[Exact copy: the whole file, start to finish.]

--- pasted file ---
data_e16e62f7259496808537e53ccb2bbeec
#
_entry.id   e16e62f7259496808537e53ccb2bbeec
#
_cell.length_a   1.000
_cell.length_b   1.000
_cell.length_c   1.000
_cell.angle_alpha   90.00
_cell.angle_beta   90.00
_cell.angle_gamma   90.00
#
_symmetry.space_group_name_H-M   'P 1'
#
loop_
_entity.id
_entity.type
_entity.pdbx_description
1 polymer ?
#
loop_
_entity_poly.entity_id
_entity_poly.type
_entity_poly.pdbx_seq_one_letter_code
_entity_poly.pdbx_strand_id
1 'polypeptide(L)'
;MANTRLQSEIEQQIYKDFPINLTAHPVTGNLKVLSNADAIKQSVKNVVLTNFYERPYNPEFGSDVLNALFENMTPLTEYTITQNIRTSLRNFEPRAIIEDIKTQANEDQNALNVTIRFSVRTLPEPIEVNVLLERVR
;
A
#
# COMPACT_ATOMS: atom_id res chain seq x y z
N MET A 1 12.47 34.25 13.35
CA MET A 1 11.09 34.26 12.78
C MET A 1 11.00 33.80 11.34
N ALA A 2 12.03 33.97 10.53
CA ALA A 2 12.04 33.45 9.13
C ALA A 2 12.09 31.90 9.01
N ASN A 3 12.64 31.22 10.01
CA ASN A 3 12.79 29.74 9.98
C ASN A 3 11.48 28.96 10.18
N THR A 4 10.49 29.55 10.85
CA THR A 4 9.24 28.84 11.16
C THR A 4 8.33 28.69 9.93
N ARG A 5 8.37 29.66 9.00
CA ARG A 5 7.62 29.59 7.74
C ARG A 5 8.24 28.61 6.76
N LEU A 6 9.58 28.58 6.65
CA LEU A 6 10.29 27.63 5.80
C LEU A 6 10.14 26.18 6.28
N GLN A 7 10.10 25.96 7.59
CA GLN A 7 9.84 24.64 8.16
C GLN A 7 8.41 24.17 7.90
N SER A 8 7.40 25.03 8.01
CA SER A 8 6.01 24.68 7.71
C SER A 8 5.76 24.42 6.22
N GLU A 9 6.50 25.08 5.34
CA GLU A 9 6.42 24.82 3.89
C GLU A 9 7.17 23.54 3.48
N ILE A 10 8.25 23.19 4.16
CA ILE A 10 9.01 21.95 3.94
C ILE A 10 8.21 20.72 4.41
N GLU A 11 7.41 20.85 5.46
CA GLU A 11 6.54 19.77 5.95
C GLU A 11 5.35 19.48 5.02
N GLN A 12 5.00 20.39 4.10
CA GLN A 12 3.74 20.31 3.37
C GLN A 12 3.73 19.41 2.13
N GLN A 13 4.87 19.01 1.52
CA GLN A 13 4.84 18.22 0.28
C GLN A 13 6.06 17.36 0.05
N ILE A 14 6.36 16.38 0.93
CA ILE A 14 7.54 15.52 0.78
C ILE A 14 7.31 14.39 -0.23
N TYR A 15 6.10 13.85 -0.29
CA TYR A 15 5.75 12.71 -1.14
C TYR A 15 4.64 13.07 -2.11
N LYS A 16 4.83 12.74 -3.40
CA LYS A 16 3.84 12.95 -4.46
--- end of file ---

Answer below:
data_e16e62f7259496808537e53ccb2bbeec
#
_entry.id   e16e62f7259496808537e53ccb2bbeec
#
_cell.length_a   1.000
_cell.length_b   1.000
_cell.length_c   1.000
_cell.angle_alpha   90.00
_cell.angle_beta   90.00
_cell.angle_gamma   90.00
#
_symmetry.space_group_name_H-M   'P 1'
#
loop_
_entity.id
_entity.type
_entity.pdbx_description
1 polymer ?
#
loop_
_entity_poly.entity_id
_entity_poly.type
_entity_poly.pdbx_seq_one_letter_code
_entity_poly.pdbx_strand_id
1 'polypeptide(L)'
;MANTRLQSEIEQQIYKDFPINLTAHPVTGNLKVLSNADAIKQSVKNVVLTNFYERPYNPEFGSDVLNALFENMTPLTEYTITQNIRTSLRNFEPRAIIEDIKTQANEDQNALNVTIRFSVRTLPEPIEVNVLLERVR
;
A
#
# COMPACT_ATOMS: atom_id res chain seq x y z
N MET A 1 12.47 34.25 13.35
CA MET A 1 11.09 34.26 12.78
C MET A 1 11.00 33.80 11.34
N ALA A 2 12.03 33.97 10.53
CA ALA A 2 12.04 33.45 9.13
C ALA A 2 12.09 31.90 9.01
N ASN A 3 12.64 31.22 10.01
CA ASN A 3 12.79 29.74 9.98
C ASN A 3 11.48 28.96 10.18
N THR A 4 10.49 29.55 10.85
CA THR A 4 9.24 28.84 11.16
C THR A 4 8.33 28.69 9.93
N ARG A 5 8.37 29.66 9.00
CA ARG A 5 7.62 29.59 7.74
C ARG A 5 8.24 28.61 6.76
N LEU A 6 9.58 28.58 6.65
CA LEU A 6 10.29 27.63 5.80
C LEU A 6 10.14 26.18 6.28
N GLN A 7 10.10 25.96 7.59
CA GLN A 7 9.84 24.64 8.16
C GLN A 7 8.41 24.17 7.90
N SER A 8 7.40 25.03 8.01
CA SER A 8 6.01 24.68 7.71
C SER A 8 5.76 24.42 6.22
N GLU A 9 6.50 25.08 5.34
CA GLU A 9 6.42 24.82 3.89
C GLU A 9 7.17 23.54 3.48
N ILE A 10 8.25 23.19 4.16
CA ILE A 10 9.01 21.95 3.94
C ILE A 10 8.21 20.72 4.41
N GLU A 11 7.41 20.85 5.46
CA GLU A 11 6.54 19.77 5.95
C GLU A 11 5.35 19.48 5.02
N GLN A 12 5.00 20.39 4.10
CA GLN A 12 3.74 20.31 3.37
C GLN A 12 3.73 19.41 2.13
N GLN A 13 4.87 19.01 1.52
CA GLN A 13 4.84 18.22 0.28
C GLN A 13 6.06 17.36 0.05
N ILE A 14 6.36 16.38 0.93
CA ILE A 14 7.54 15.52 0.78
C ILE A 14 7.31 14.39 -0.23
N TYR A 15 6.10 13.85 -0.29
CA TYR A 15 5.75 12.71 -1.14
C TYR A 15 4.64 13.07 -2.11
N LYS A 16 4.83 12.74 -3.40
CA LYS A 16 3.84 12.95 -4.46